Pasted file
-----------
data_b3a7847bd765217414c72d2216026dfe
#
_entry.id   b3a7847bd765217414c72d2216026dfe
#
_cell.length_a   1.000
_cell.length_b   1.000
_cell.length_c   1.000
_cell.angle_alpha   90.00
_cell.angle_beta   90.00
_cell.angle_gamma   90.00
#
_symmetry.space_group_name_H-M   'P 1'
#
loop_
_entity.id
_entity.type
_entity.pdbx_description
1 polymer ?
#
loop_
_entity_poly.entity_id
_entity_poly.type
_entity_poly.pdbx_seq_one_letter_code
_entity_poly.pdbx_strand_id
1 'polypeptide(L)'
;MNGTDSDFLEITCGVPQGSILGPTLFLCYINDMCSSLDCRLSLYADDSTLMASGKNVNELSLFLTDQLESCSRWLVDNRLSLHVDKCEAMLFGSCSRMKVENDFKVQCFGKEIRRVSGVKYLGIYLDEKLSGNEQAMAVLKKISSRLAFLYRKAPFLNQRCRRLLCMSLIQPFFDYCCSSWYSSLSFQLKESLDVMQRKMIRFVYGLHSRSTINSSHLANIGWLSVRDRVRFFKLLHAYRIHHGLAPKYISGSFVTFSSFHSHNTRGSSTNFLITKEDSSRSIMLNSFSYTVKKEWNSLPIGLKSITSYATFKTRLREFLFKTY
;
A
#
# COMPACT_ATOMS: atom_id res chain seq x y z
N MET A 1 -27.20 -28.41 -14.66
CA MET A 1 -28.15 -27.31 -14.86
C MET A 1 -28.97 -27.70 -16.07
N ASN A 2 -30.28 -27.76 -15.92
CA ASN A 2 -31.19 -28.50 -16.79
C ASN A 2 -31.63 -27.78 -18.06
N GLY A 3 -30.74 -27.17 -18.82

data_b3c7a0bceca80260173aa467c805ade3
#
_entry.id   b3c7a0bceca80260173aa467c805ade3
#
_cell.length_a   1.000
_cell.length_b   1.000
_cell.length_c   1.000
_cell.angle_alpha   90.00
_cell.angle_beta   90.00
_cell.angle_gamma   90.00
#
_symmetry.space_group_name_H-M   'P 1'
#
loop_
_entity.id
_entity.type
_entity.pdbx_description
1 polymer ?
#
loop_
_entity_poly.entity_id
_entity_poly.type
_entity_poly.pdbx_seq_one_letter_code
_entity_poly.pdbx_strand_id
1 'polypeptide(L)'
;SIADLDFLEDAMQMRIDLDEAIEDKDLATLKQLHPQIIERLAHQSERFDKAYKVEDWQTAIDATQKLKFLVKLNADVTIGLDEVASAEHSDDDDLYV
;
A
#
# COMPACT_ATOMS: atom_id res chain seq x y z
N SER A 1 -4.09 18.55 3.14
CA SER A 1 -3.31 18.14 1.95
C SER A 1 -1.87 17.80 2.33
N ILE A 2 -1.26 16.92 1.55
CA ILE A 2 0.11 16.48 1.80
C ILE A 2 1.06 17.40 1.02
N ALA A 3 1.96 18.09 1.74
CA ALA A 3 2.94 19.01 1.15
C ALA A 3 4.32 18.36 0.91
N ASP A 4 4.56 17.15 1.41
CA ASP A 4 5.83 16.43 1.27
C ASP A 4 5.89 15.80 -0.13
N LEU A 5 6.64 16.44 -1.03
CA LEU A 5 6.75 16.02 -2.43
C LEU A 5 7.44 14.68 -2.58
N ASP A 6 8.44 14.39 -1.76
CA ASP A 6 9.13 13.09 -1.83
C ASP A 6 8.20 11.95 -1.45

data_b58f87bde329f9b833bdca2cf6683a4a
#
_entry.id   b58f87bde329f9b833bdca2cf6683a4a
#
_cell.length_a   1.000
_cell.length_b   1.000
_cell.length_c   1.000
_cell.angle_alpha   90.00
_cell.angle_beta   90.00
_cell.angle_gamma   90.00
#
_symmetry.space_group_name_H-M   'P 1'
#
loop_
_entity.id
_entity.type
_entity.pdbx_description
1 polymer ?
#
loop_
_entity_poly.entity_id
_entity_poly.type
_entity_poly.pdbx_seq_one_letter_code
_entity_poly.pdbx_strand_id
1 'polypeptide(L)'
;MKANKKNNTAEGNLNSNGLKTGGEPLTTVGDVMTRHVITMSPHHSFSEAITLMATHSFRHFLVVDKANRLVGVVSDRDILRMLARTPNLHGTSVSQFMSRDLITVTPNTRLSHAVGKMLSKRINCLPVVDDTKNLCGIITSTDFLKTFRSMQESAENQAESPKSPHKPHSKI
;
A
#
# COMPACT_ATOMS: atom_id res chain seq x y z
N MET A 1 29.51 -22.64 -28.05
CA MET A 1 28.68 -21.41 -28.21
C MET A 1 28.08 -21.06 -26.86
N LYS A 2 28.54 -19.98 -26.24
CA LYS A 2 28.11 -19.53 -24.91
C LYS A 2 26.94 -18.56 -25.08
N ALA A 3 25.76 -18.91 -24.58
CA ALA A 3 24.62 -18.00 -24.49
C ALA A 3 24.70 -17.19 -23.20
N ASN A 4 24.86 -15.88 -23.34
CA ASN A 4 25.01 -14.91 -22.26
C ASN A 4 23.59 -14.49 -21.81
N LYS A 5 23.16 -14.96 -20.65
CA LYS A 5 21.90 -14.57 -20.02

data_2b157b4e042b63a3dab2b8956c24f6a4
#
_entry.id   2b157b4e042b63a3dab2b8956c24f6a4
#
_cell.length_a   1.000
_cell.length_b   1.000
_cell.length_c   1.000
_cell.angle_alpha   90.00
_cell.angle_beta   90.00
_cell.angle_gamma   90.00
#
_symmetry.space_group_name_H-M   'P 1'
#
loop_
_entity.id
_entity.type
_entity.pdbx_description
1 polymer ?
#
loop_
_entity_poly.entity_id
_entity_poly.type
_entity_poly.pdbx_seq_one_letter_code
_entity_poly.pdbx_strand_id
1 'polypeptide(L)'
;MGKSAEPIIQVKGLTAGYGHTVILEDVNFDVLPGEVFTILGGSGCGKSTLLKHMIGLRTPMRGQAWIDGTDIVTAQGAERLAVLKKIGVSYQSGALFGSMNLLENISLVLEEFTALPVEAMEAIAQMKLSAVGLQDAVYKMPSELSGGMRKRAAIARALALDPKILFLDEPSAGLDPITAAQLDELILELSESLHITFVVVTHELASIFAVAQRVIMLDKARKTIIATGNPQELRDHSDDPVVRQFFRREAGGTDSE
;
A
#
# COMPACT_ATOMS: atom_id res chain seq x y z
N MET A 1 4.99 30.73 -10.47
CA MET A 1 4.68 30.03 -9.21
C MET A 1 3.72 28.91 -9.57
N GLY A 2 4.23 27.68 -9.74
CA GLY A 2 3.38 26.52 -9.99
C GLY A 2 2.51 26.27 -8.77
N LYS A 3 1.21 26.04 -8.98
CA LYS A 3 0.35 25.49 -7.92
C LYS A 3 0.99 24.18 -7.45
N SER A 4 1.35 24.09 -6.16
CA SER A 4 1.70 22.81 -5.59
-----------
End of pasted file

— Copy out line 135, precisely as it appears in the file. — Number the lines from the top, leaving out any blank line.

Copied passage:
_cell.length_b   1.000